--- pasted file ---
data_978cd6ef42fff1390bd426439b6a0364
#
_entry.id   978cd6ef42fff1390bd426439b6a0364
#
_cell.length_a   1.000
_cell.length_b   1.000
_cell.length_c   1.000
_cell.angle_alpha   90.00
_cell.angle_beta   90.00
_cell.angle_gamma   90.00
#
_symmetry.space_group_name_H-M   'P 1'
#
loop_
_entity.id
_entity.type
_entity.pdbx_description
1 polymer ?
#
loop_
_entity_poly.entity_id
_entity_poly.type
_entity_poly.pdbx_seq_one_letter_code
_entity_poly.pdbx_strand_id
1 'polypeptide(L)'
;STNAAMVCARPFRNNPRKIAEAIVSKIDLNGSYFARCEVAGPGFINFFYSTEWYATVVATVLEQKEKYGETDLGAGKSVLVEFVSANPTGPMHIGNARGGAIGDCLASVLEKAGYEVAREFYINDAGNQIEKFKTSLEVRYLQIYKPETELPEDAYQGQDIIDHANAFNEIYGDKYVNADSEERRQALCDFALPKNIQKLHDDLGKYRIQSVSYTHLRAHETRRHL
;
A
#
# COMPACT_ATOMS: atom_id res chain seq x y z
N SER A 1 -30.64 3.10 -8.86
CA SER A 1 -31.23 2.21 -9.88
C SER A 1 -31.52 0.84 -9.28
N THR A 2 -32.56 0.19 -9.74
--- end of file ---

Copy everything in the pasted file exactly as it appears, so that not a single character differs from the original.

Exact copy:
data_978cd6ef42fff1390bd426439b6a0364
#
_entry.id   978cd6ef42fff1390bd426439b6a0364
#
_cell.length_a   1.000
_cell.length_b   1.000
_cell.length_c   1.000
_cell.angle_alpha   90.00
_cell.angle_beta   90.00
_cell.angle_gamma   90.00
#
_symmetry.space_group_name_H-M   'P 1'
#
loop_
_entity.id
_entity.type
_entity.pdbx_description
1 polymer ?
#
loop_
_entity_poly.entity_id
_entity_poly.type
_entity_poly.pdbx_seq_one_letter_code
_entity_poly.pdbx_strand_id
1 'polypeptide(L)'
;STNAAMVCARPFRNNPRKIAEAIVSKIDLNGSYFARCEVAGPGFINFFYSTEWYATVVATVLEQKEKYGETDLGAGKSVLVEFVSANPTGPMHIGNARGGAIGDCLASVLEKAGYEVAREFYINDAGNQIEKFKTSLEVRYLQIYKPETELPEDAYQGQDIIDHANAFNEIYGDKYVNADSEERRQALCDFALPKNIQKLHDDLGKYRIQSVSYTHLRAHETRRHL
;
A
#
# COMPACT_ATOMS: atom_id res chain seq x y z
N SER A 1 -30.64 3.10 -8.86
CA SER A 1 -31.23 2.21 -9.88
C SER A 1 -31.52 0.84 -9.28
N THR A 2 -32.56 0.19 -9.74